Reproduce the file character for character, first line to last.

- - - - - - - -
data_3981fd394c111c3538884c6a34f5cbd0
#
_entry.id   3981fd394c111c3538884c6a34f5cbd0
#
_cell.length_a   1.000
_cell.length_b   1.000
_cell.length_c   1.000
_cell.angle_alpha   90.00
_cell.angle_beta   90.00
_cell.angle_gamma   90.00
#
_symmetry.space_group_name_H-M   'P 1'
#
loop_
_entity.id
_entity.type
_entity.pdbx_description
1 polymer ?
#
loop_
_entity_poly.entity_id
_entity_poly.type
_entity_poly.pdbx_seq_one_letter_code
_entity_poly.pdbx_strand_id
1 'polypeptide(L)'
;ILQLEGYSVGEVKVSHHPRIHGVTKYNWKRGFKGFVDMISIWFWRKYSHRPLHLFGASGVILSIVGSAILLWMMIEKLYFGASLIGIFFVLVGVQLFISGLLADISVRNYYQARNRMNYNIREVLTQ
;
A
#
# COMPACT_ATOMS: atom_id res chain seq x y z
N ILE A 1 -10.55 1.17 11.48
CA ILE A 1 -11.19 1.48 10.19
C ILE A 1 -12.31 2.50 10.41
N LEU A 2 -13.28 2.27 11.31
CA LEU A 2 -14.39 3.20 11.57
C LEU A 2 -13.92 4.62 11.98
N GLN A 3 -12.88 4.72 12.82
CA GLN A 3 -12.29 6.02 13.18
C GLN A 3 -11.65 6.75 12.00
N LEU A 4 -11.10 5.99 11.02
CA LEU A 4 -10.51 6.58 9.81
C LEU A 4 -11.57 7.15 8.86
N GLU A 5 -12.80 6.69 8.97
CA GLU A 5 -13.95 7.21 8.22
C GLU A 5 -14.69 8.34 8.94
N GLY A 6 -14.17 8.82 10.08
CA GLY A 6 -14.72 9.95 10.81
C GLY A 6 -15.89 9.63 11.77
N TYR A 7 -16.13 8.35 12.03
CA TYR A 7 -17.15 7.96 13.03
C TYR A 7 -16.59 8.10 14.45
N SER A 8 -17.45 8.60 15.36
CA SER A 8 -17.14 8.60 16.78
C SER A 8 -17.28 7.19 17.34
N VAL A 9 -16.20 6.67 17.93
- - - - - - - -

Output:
data_3981fd394c111c3538884c6a34f5cbd0
#
_entry.id   3981fd394c111c3538884c6a34f5cbd0
#
_cell.length_a   1.000
_cell.length_b   1.000
_cell.length_c   1.000
_cell.angle_alpha   90.00
_cell.angle_beta   90.00
_cell.angle_gamma   90.00
#
_symmetry.space_group_name_H-M   'P 1'
#
loop_
_entity.id
_entity.type
_entity.pdbx_description
1 polymer ?
#
loop_
_entity_poly.entity_id
_entity_poly.type
_entity_poly.pdbx_seq_one_letter_code
_entity_poly.pdbx_strand_id
1 'polypeptide(L)'
;ILQLEGYSVGEVKVSHHPRIHGVTKYNWKRGFKGFVDMISIWFWRKYSHRPLHLFGASGVILSIVGSAILLWMMIEKLYFGASLIGIFFVLVGVQLFISGLLADISVRNYYQARNRMNYNIREVLTQ
;
A
#
# COMPACT_ATOMS: atom_id res chain seq x y z
N ILE A 1 -10.55 1.17 11.48
CA ILE A 1 -11.19 1.48 10.19
C ILE A 1 -12.31 2.50 10.41
N LEU A 2 -13.28 2.27 11.31
CA LEU A 2 -14.39 3.20 11.57
C LEU A 2 -13.92 4.62 11.98
N GLN A 3 -12.88 4.72 12.82
CA GLN A 3 -12.29 6.02 13.18
C GLN A 3 -11.65 6.75 12.00
N LEU A 4 -11.10 5.99 11.02
CA LEU A 4 -10.51 6.58 9.81
C LEU A 4 -11.57 7.15 8.86
N GLU A 5 -12.80 6.69 8.97
CA GLU A 5 -13.95 7.21 8.22
C GLU A 5 -14.69 8.34 8.94
N GLY A 6 -14.17 8.82 10.08
CA GLY A 6 -14.72 9.95 10.81
C GLY A 6 -15.89 9.63 11.77
N TYR A 7 -16.13 8.35 12.03
CA TYR A 7 -17.15 7.96 13.03
C TYR A 7 -16.59 8.10 14.45
N SER A 8 -17.45 8.60 15.36
CA SER A 8 -17.14 8.60 16.78
C SER A 8 -17.28 7.19 17.34
N VAL A 9 -16.20 6.67 17.93